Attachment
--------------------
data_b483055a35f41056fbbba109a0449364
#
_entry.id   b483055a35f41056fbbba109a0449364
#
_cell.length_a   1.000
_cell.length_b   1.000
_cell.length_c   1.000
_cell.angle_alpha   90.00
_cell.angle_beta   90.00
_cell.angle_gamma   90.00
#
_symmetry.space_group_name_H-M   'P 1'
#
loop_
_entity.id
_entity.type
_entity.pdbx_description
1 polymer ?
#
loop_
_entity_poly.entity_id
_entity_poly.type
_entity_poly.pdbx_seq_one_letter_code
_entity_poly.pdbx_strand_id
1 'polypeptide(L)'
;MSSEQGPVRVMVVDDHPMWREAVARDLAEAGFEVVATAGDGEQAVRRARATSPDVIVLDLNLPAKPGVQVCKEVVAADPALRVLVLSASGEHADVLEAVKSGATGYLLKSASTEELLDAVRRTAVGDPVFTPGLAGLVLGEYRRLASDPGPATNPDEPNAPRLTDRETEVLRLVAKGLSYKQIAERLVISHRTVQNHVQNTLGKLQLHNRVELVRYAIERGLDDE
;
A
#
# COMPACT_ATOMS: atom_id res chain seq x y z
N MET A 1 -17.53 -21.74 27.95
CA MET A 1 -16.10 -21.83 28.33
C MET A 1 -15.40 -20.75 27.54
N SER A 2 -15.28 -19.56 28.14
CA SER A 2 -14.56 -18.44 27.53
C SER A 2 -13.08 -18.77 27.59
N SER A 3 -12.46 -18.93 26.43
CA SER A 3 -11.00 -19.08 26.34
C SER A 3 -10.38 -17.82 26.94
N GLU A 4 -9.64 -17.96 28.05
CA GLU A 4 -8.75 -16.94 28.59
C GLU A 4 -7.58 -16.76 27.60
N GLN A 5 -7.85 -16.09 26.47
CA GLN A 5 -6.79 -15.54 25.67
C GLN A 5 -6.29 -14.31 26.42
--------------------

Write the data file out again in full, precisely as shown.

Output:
data_b483055a35f41056fbbba109a0449364
#
_entry.id   b483055a35f41056fbbba109a0449364
#
_cell.length_a   1.000
_cell.length_b   1.000
_cell.length_c   1.000
_cell.angle_alpha   90.00
_cell.angle_beta   90.00
_cell.angle_gamma   90.00
#
_symmetry.space_group_name_H-M   'P 1'
#
loop_
_entity.id
_entity.type
_entity.pdbx_description
1 polymer ?
#
loop_
_entity_poly.entity_id
_entity_poly.type
_entity_poly.pdbx_seq_one_letter_code
_entity_poly.pdbx_strand_id
1 'polypeptide(L)'
;MSSEQGPVRVMVVDDHPMWREAVARDLAEAGFEVVATAGDGEQAVRRARATSPDVIVLDLNLPAKPGVQVCKEVVAADPALRVLVLSASGEHADVLEAVKSGATGYLLKSASTEELLDAVRRTAVGDPVFTPGLAGLVLGEYRRLASDPGPATNPDEPNAPRLTDRETEVLRLVAKGLSYKQIAERLVISHRTVQNHVQNTLGKLQLHNRVELVRYAIERGLDDE
;
A
#
# COMPACT_ATOMS: atom_id res chain seq x y z
N MET A 1 -17.53 -21.74 27.95
CA MET A 1 -16.10 -21.83 28.33
C MET A 1 -15.40 -20.75 27.54
N SER A 2 -15.28 -19.56 28.14
CA SER A 2 -14.56 -18.44 27.53
C SER A 2 -13.08 -18.77 27.59
N SER A 3 -12.46 -18.93 26.43
CA SER A 3 -11.00 -19.08 26.34
C SER A 3 -10.38 -17.82 26.94
N GLU A 4 -9.64 -17.96 28.05
CA GLU A 4 -8.75 -16.94 28.59
C GLU A 4 -7.58 -16.76 27.60
N GLN A 5 -7.85 -16.09 26.47
CA GLN A 5 -6.79 -15.54 25.67
C GLN A 5 -6.29 -14.31 26.42